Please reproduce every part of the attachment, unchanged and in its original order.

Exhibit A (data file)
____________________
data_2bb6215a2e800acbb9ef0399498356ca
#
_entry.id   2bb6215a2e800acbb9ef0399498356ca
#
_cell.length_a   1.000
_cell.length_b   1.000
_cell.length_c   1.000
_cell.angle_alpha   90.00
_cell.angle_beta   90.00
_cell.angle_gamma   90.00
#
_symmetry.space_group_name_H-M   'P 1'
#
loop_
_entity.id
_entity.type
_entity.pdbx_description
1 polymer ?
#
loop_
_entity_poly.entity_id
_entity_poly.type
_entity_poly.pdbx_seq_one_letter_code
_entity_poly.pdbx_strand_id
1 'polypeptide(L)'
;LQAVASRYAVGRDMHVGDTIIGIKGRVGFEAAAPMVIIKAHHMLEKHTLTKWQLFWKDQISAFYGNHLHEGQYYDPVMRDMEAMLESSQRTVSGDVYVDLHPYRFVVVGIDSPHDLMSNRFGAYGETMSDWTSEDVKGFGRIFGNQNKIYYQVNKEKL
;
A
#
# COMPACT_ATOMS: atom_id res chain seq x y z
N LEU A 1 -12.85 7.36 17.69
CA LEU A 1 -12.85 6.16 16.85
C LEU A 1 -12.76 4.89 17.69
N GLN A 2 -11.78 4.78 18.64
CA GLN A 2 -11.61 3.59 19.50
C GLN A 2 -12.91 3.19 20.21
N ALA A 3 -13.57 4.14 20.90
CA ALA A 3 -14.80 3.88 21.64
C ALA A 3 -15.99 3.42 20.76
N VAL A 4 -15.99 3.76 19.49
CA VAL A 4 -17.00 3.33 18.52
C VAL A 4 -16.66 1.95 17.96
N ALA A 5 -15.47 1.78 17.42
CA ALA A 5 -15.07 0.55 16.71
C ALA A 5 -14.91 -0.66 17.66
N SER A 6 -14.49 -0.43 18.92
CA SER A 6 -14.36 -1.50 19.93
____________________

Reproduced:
data_2bb6215a2e800acbb9ef0399498356ca
#
_entry.id   2bb6215a2e800acbb9ef0399498356ca
#
_cell.length_a   1.000
_cell.length_b   1.000
_cell.length_c   1.000
_cell.angle_alpha   90.00
_cell.angle_beta   90.00
_cell.angle_gamma   90.00
#
_symmetry.space_group_name_H-M   'P 1'
#
loop_
_entity.id
_entity.type
_entity.pdbx_description
1 polymer ?
#
loop_
_entity_poly.entity_id
_entity_poly.type
_entity_poly.pdbx_seq_one_letter_code
_entity_poly.pdbx_strand_id
1 'polypeptide(L)'
;LQAVASRYAVGRDMHVGDTIIGIKGRVGFEAAAPMVIIKAHHMLEKHTLTKWQLFWKDQISAFYGNHLHEGQYYDPVMRDMEAMLESSQRTVSGDVYVDLHPYRFVVVGIDSPHDLMSNRFGAYGETMSDWTSEDVKGFGRIFGNQNKIYYQVNKEKL
;
A
#
# COMPACT_ATOMS: atom_id res chain seq x y z
N LEU A 1 -12.85 7.36 17.69
CA LEU A 1 -12.85 6.16 16.85
C LEU A 1 -12.76 4.89 17.69
N GLN A 2 -11.78 4.78 18.64
CA GLN A 2 -11.61 3.59 19.50
C GLN A 2 -12.91 3.19 20.21
N ALA A 3 -13.57 4.14 20.90
CA ALA A 3 -14.80 3.88 21.64
C ALA A 3 -15.99 3.42 20.76
N VAL A 4 -15.99 3.76 19.49
CA VAL A 4 -17.00 3.33 18.52
C VAL A 4 -16.66 1.95 17.96
N ALA A 5 -15.47 1.78 17.42
CA ALA A 5 -15.07 0.55 16.71
C ALA A 5 -14.91 -0.66 17.66
N SER A 6 -14.49 -0.43 18.92
CA SER A 6 -14.36 -1.50 19.93